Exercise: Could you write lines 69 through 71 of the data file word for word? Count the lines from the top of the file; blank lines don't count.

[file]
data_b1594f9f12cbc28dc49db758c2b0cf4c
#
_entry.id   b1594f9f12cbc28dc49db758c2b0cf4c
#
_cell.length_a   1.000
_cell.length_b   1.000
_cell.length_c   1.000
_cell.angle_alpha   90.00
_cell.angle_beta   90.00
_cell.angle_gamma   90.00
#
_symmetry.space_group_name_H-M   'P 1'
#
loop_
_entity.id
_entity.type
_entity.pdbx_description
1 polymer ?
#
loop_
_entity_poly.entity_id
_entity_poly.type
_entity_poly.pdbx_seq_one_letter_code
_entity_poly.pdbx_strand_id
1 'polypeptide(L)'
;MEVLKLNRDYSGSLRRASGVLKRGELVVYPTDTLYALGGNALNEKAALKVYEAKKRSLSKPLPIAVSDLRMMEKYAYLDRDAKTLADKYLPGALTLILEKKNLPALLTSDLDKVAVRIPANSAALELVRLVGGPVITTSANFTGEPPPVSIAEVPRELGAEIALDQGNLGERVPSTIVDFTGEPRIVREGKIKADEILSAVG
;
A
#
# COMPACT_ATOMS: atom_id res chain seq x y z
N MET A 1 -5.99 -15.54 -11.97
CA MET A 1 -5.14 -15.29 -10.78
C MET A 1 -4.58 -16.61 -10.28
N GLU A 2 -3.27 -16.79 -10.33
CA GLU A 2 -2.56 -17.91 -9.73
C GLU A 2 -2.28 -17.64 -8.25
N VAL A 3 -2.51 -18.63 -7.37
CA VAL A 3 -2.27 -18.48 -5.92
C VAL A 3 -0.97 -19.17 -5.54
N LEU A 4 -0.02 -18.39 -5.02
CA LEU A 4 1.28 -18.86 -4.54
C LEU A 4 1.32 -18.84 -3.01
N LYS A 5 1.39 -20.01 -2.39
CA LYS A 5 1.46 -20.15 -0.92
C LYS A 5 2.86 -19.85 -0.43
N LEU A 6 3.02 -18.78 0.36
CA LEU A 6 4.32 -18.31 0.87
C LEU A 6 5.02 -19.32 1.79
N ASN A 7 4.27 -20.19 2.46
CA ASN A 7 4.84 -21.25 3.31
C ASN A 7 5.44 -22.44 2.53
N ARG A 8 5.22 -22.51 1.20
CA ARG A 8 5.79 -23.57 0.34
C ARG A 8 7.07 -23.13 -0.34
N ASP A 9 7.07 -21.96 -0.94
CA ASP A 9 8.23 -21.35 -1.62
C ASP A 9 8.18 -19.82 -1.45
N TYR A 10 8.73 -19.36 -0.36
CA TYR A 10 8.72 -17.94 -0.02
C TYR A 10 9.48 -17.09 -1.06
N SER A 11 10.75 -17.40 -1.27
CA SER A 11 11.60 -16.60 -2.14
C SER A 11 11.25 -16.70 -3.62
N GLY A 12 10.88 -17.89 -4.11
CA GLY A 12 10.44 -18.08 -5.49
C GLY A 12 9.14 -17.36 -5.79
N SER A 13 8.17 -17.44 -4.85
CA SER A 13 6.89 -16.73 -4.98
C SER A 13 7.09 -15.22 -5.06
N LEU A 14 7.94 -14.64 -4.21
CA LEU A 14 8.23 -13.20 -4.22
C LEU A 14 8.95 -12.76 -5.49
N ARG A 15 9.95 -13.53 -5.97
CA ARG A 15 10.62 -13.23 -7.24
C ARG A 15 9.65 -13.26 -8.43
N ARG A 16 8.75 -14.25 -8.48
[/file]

C SER A 13 7.09 -15.22 -5.06
N LEU A 14 7.94 -14.64 -4.21
CA LEU A 14 8.23 -13.20 -4.22